2008-10-2402:20 PM - last edited on 2023-05-2412:41 PM by Rubia Torres
[Moderator note: for some reason the message associated with this post simply said 'banned'. I opened the attached zip file and it seems to contain an XML description of the GDL language for Notepad++ which can be downloaded here: http://notepad-plus.sourceforge.net/uk/site.htm
This is a Windows-only program.
I haven't taken the time to try it out myself yet though. Obviously, one would have to paste their GDL into Notepad++ to see the highlighting, but this could still be a great help in tracking down problems. Perhaps the original poster would post a screenshot of some color-coded text. --Karl]
For Imperial users (USA, etc), the syntax highlighting is a little tougher - whether in Notepad++ or in XCode - because constants can be entered in the GDL editor using feet and inches (and often are for US parts), which are the same symbols used for delimiting text strings.
The simple logic of the syntax highlighting in Notepad++ and XCode will highlight delimited strings such as "hello" and 'hello' - but will fail when it encounters Imperial constants such as in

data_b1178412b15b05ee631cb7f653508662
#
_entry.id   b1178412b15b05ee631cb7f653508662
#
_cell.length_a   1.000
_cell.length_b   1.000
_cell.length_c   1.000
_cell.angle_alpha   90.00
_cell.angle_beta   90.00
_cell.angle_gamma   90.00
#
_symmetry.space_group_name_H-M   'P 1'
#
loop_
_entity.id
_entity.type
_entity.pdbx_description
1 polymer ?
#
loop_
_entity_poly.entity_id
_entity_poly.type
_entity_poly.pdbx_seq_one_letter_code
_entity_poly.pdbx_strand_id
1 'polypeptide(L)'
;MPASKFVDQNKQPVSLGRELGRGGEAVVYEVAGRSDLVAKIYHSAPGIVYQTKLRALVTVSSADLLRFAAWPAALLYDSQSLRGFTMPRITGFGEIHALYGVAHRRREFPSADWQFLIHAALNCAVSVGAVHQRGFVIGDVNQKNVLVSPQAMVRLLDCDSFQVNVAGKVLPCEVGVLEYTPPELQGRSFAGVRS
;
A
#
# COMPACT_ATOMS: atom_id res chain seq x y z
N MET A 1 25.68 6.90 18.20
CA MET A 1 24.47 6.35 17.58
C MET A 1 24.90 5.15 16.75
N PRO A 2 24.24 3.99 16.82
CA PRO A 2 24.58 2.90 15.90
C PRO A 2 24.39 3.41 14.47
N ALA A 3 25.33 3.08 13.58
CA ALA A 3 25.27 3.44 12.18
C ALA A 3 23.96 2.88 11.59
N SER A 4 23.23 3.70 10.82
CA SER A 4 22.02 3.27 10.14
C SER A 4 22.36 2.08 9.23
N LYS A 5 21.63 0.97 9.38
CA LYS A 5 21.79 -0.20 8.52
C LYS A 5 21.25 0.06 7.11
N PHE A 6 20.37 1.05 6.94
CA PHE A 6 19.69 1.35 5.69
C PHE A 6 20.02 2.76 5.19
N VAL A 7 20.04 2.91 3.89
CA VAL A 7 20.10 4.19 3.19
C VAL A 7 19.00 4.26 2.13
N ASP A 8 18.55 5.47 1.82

x=5' : y=10'
which has to be handled as a very special case. In the second example, a standard highlighter will treat ' : y=10' as a text string for highlighting purposes.
So, for both convenience - and for best color-coding including Imperial - the color coding should be offered via the GDL editor itself. 😉
One of the forum moderators AC 27 USA and earlier • macOS Ventura 13.6.2, MacBook Pro M2 Max 12CPU/30GPU cores, 32GB
Erich wrote: Now, if we could only get this with the internal GDL scripting environment...
Sorry to cold your enthusiasm, I don't think this will happen.
GS answer is XML Editor, and believe me, I am not satisfied at all with that.
Since 20 years, if they didn't wrote such an environment, it is clear that they won't.
You can shout or cry, it leads nowhere.
Some users may remember of "Black Turtle"/(White Rabbit), and other attempts (3DNF scripter).
Not perfect, but pleasant. They worked both for Mac and Windows.